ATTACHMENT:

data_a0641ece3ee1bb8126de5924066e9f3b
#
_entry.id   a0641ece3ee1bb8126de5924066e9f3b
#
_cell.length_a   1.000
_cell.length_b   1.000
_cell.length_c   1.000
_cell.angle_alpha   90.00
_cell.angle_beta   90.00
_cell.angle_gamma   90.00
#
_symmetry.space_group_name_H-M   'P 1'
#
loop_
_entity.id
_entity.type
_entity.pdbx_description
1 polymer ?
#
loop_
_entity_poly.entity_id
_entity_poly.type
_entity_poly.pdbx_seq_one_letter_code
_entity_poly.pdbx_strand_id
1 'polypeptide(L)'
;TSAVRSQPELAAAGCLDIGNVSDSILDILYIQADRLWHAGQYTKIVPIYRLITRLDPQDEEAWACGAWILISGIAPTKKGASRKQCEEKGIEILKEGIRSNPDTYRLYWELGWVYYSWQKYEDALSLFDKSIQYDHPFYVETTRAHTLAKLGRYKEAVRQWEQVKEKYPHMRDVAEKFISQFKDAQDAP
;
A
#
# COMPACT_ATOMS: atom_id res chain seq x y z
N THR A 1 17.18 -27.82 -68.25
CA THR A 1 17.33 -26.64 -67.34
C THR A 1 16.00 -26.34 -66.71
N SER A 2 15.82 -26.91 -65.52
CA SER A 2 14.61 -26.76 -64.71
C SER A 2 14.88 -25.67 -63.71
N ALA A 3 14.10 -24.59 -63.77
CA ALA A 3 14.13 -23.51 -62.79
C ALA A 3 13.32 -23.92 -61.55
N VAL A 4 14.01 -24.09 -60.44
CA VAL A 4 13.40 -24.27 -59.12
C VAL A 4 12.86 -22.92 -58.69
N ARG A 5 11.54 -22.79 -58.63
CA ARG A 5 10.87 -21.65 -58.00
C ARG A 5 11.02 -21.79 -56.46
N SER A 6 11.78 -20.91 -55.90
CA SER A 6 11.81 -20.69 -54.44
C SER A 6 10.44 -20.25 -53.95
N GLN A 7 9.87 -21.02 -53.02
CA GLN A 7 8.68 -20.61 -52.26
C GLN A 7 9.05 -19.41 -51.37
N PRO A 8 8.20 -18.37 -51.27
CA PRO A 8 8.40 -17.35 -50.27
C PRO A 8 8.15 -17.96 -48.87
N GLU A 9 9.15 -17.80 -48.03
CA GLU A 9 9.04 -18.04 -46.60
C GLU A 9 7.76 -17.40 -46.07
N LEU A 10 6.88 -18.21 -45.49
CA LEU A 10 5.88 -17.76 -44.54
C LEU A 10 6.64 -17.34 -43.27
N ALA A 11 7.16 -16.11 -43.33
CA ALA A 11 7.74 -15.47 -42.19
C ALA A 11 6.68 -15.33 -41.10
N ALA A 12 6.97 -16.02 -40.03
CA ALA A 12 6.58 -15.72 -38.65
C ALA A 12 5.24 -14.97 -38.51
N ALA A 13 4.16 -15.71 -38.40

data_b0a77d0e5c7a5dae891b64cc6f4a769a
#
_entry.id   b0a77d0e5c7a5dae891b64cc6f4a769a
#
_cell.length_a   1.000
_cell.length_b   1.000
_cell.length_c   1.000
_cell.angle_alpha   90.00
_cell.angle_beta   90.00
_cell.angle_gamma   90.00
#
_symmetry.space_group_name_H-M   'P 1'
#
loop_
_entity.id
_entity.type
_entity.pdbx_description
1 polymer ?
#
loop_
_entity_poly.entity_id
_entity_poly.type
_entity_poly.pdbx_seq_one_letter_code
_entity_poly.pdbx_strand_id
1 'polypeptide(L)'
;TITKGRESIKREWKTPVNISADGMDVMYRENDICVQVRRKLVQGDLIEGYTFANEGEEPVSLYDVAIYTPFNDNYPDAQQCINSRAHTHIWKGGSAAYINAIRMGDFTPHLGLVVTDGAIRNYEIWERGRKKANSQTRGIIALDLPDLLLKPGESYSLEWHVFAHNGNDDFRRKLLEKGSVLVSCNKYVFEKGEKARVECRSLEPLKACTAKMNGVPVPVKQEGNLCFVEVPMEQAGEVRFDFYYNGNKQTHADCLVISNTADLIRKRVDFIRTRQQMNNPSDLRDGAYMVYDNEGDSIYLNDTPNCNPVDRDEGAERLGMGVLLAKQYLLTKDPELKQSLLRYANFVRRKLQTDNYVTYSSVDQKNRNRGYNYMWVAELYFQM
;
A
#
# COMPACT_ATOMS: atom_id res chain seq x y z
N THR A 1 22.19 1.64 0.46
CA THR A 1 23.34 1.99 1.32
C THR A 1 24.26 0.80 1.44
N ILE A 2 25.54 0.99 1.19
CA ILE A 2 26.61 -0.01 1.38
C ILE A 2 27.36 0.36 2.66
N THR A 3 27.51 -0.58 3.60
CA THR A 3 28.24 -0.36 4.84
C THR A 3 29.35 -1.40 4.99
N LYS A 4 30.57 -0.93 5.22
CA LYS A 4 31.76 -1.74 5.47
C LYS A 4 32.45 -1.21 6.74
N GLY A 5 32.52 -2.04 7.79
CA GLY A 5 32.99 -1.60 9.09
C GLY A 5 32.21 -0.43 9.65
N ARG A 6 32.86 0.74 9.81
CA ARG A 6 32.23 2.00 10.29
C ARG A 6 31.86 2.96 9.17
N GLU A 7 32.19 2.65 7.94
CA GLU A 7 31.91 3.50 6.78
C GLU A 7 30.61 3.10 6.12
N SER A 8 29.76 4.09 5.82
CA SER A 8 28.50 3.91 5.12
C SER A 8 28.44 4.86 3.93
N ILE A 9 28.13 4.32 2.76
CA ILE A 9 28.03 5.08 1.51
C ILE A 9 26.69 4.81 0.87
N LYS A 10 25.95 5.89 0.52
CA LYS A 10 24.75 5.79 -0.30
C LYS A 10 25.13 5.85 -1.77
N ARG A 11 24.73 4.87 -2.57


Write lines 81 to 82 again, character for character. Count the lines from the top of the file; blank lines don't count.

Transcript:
loop_
_entity.id